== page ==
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Navarasa of Rajinikanth: The star you know, the actor you don't

A nine-film compilation is a tad too little for Tamil Nadu's regular entertainer for over four decades, but here goes the list of Rajinikanth's memorable nine roles that have evoked the audiences' nine-moods or 'navarasas.'

Navarasa of Rajinikanth: The star you know, the actor you dont
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Chennai

Dismissing 'Superstar' Rajinikanth as a gun-toting, cigarette-puffing and blazer-wafting Friday night hero would be a myopic perspective of a 45-year old illustrious career of his.

He has been making way for the institute-trained actor in him even in the middle of playing to the gallery. Rajinikanth has essayed a variety of roles and films; experimenting even to the point of jeopardizing his well-received 'commercial mass avatar.'

A nine-film compilation is a tad too little for Tamil Nadu's regular entertainer for over four decades, but here goes the list of Rajinikanth's memorable nine roles that have evoked the audiences' nine-moods or 'navarasas.'

Love : Johnny - 1980 (Dir: J Mahendran)

This film can easily be called the prelude to 'Superstar' Rajinikanth's stylish screen presence. Playing a dual role, one with a negative shade, would've been an easy piece of cake for him. But here's the fix, in the other role, a subtle and laid-back character who is only known for his love for a woman (Sridevi), Rajinikanth flexes his acting muscles. A tacit norm in Tamil cinema, heroine identified solely by her love for the hero, gets reversed. And who reverses it? Our one and only Superstar.

Laughter : Thillu Mullu - 1981 (Dir: K Balachander)

Right from late CM and actor MGR, a hero who is celebrated by the mass audience needs to be scruplous in their characterisation, Rajinikanth too had this necessity. But it is one rule too many for the 70-mm world, from which the star dared to depart. Speciously playing a righteous Chandran and a ditsy Indran, Rajinikanth royally mascots a 2-hour laugh riot.

Compassion : Anbulla Rajinikanth - 1984 (Dir: K Natraj)

Hero running behind a girl who hates him is the time-tested formula of Tamil cinema. Anbulla Rajinikanth is no different, except that a physically challenged and moribund little girl does that to Rajinikanth who effusively cares for her. Essaying a justified-unruly girl, Meena (as a child artiste) jerks tears and has a scope equal to Rajinikanth; a rarity in a hero-centric film industry. This is an unusual Rajinikanth film that you will adore sans the must-haves in his films.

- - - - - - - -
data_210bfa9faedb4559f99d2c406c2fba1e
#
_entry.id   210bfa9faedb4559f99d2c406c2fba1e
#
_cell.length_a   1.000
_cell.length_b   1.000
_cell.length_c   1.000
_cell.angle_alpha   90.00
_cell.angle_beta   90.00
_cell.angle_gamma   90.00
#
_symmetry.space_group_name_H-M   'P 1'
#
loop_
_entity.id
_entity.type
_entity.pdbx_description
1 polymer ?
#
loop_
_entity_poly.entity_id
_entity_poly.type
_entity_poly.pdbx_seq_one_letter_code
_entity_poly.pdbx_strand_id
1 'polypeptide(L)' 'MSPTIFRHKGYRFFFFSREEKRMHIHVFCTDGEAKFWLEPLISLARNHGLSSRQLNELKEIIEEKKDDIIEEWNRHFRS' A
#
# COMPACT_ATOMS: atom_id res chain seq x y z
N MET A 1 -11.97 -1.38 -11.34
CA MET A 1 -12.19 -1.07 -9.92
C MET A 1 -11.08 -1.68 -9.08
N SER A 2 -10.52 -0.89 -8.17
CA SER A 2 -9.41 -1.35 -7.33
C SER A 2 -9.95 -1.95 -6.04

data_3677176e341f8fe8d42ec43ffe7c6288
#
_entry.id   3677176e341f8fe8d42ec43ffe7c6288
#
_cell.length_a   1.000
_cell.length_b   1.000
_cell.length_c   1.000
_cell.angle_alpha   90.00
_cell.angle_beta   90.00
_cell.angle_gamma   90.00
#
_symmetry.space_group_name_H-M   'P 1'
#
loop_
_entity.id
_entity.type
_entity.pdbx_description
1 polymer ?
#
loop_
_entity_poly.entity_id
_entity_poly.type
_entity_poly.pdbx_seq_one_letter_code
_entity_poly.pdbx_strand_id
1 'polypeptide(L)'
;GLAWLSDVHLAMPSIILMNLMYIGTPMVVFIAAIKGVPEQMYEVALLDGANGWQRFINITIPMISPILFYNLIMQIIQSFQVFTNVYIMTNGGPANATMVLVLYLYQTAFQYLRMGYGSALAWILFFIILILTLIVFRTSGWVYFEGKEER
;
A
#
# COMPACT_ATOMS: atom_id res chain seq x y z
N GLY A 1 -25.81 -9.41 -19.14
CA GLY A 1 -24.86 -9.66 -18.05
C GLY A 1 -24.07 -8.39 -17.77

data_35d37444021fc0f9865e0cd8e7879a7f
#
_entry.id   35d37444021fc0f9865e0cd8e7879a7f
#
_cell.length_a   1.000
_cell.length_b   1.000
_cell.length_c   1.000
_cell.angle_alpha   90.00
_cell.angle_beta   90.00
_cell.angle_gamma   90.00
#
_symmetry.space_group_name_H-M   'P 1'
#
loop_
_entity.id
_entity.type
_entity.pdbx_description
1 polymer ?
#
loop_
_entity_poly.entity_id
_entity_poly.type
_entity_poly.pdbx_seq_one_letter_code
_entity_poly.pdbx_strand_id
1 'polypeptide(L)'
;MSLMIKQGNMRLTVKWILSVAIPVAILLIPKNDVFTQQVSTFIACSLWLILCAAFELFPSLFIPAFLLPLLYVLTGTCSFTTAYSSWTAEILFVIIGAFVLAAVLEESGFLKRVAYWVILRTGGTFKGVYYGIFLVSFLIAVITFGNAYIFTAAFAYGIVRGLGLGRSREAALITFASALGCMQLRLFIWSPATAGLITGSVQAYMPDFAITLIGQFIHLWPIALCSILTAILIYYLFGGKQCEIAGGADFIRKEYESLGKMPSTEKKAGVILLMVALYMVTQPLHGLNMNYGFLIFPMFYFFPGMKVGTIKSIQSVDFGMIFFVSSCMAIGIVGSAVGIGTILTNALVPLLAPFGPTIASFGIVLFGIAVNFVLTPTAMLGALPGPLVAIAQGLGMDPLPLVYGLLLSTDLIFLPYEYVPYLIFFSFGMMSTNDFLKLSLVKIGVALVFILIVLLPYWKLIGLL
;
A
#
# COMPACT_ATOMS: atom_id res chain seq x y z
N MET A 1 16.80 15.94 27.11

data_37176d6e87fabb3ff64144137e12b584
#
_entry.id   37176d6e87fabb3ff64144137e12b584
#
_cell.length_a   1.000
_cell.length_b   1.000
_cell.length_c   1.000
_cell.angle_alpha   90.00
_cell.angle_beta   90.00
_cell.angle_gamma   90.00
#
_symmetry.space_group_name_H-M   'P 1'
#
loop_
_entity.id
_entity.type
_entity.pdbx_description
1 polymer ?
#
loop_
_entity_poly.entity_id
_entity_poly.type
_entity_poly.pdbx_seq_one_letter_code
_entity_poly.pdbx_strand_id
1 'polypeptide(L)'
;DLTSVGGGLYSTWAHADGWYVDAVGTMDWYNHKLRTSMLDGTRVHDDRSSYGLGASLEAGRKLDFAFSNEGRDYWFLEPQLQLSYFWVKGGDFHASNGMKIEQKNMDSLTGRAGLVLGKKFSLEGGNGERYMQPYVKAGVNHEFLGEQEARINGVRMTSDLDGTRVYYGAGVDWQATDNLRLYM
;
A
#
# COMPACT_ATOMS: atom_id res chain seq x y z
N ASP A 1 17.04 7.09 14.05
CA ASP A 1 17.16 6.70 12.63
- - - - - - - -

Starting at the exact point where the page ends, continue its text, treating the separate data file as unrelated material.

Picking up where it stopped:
Courage : Annamalai - 1991 (Dir: Suresh Krishna)

A proper commercial film with a set-up and pay-off pattern. Why Annamalai and Baasha stands out despite being 'masala' films is because of a convincing portrayal of the lead role's character arc which is finely blended with the Rajinikanth phenomenon. The signature intermission scene of this film would have the audience clench its fists, you will start feeling victim of the injustice meted out to Annamalai and you will seek vengence for him.

Anger : Baasha - 1995 (Dir : Suresh Krishna)

Lyricist Vairamuthu would have concisely captured the film's theme in one line 'Indha yerimaalaiyil eerathuni potathaaru da', which literally means 'who dared to curb volcanic eruption by covering a wet blanket.' Living a forced-peaceful life being cut down to size on various occasions, Manikkam finally loses it and goes berserk. Closely following Annamalai, in Baasha the protagonist's agony and bloodthirst is ably justified with finely crafted inciting incidents. Baasha stands testimony to Rajinikanth's acting prowess, wherein you don't doubt a dreaded underworld don to have changed into a placid autodriver.

Fear : Dharmathin Thalaivan - 1988 (SP Muthuraman)

How often have you seen a hero who chases the baddies getting chased by a dog without even aware of his dhoti getting loosened? Such is the role Rajinikanth portrays in Dharmathin Thalaivan. He is Balasubramanian, a principled yet forgetful, trepid and a clumsy college professor. His unassuming mien makes you feel anxious for him till his fateful death. Ofcourse you have a doppelganger foil of him in the second half, but his performance makes sure you stay invested for the rest of the film.

Surprise : Muthu - 1995 (Dir: KS Ravikumar)

Superstar carries himself gracefully throughout the runtime, giving a feel that he his waltzing --- Japanese dubbed version aptly named Dancing Maharaja --- through the screenplay. He dances, romances, rib-tickles and what not, so many variations with nothing off-key. The conjuring old man portion convinces you it can't get any better.

Disgust : Netrikann - 1981 (Dir: SP Muthuraman)

Son wakes up to the photo of Tirupati Balaji and father to a bikini-clad model, one of the best opening scenes ever. An actor not just needs to heave to earn love but also hate. Playing a 60-plus womanizer, father-Rajinikanth succeeds in coming across as an anathema. Even with the morally-inclined son foil, it is the evil father who steers the plot making this film noted for stellar performances.

Tranquility : Sri Raghavendra - 1985 (Dir: SP Muthuraman)

An established star, style and action are his forte yet chooses a deglamourised spiritual movie as his 100th. Rajinikanth is his name. This film has a lot of personal connection with Superstar, whose real-life iniquities were absolved through his spirituality and particular devotion to Saint Raghavendra. Film on the life of this 17th century saint may not have minted much at the box-office but Rajinikanth will forever be remembered for thinking different.

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